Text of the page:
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Good Fish, Bad Fish
As with many things in science, there is controversy about what levels of mercury are safe.
"There is evidence that mercury taken out of a bottle or out of a smokestack is toxic," Lands says. "But there is no evidence that methylmercury in seafood causes a problem."
Both the National Academy of Sciences and the FDA have convened expert groups to study the risks and benefits of seafood consumption. Their findings are expected later this year.
Mercury isn't the only concern. Polychlorinated biphenyls (PCBs) -- substances linked to skin problems, reproductive disorders, liver disease and neurological problems and suspected of causing cancer -- also accumulate in both wild and farm-raised seafood.
So what should consumers do?
Whether fish is farm-raised or wild, "it would be unfortunate if people cut their consumption," Willett says. Neither the mercury concern nor the PCB contamination levels are "enough for people to reduce their fish intake."
Also lost in much reporting is the fact that any potential problems of mercury contamination appear to be limited to children and to women of childbearing age.
"Other adults should not be concerned about mercury at all," notes Joshua Cohen, author of a recent analysis of mercury exposure conducted for the Harvard School of Public Health's Center of Risk Analysis.
Some of the environmental groups that see dangers in mercury-tainted seafood also urge consumers to eat at least the federally recommended minimum of two meals a week. "Even the higher-mercury-containing fish, if they are not eaten frequently, are not a big concern," says physician Gina Solomon, senior scientist at the Natural Resources Defense Council (NRDC), which tracks mercury levels in seafood.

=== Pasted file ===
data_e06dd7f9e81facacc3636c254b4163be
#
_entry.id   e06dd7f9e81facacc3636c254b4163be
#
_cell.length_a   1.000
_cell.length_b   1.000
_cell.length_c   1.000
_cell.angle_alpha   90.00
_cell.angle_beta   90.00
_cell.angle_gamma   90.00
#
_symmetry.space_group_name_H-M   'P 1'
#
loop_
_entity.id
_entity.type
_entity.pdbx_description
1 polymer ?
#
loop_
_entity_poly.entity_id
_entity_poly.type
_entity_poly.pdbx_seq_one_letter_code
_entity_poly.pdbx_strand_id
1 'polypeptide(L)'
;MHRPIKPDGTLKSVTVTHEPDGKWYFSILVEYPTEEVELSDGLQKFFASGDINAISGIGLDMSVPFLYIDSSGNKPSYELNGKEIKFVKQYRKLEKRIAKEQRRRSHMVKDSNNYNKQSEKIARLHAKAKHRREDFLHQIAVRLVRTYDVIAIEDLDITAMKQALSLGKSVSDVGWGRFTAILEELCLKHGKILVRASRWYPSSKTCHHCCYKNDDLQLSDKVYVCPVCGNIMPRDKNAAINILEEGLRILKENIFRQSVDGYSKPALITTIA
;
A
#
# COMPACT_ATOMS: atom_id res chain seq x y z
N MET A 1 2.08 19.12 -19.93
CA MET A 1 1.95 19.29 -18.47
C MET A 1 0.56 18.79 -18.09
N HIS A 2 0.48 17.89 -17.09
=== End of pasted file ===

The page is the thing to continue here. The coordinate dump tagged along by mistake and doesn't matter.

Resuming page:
There's also reason to think that even fish laced with mercury has more benefits than risks for a fetus. Omega-3s are so crucial for brain and nervous system development "that limiting fish consumption during pregnancy may cause the very harms that everyone involved has been working to prevent," says Nicholas Ralston, who studies mercury at the University of North Dakota's Energy & Environmental Research Center.
Those worried about mercury's effects in pregnant women often point to a study recently conducted in Denmark's Faroe Islands. The study found that children born to mothers with the highest levels of mercury had a very slight decrease -- just a millionth of a second -- in the time it took for a sound to pass from their ears to their brains. Recent findings show that the children who are now 14 years old have persistent attention deficits and score lower on tests that measure motor skills and verbal ability. But often overlooked is that the major source of mercury in the Faroe Islanders' diet was not fish, but rather pilot whales, which have very high concentrations of the chemical.
Other recent research, including an ongoing 20-year study among residents of the Seychelles Islands in the Indian Ocean, has not linked adverse effects with increased fish consumption.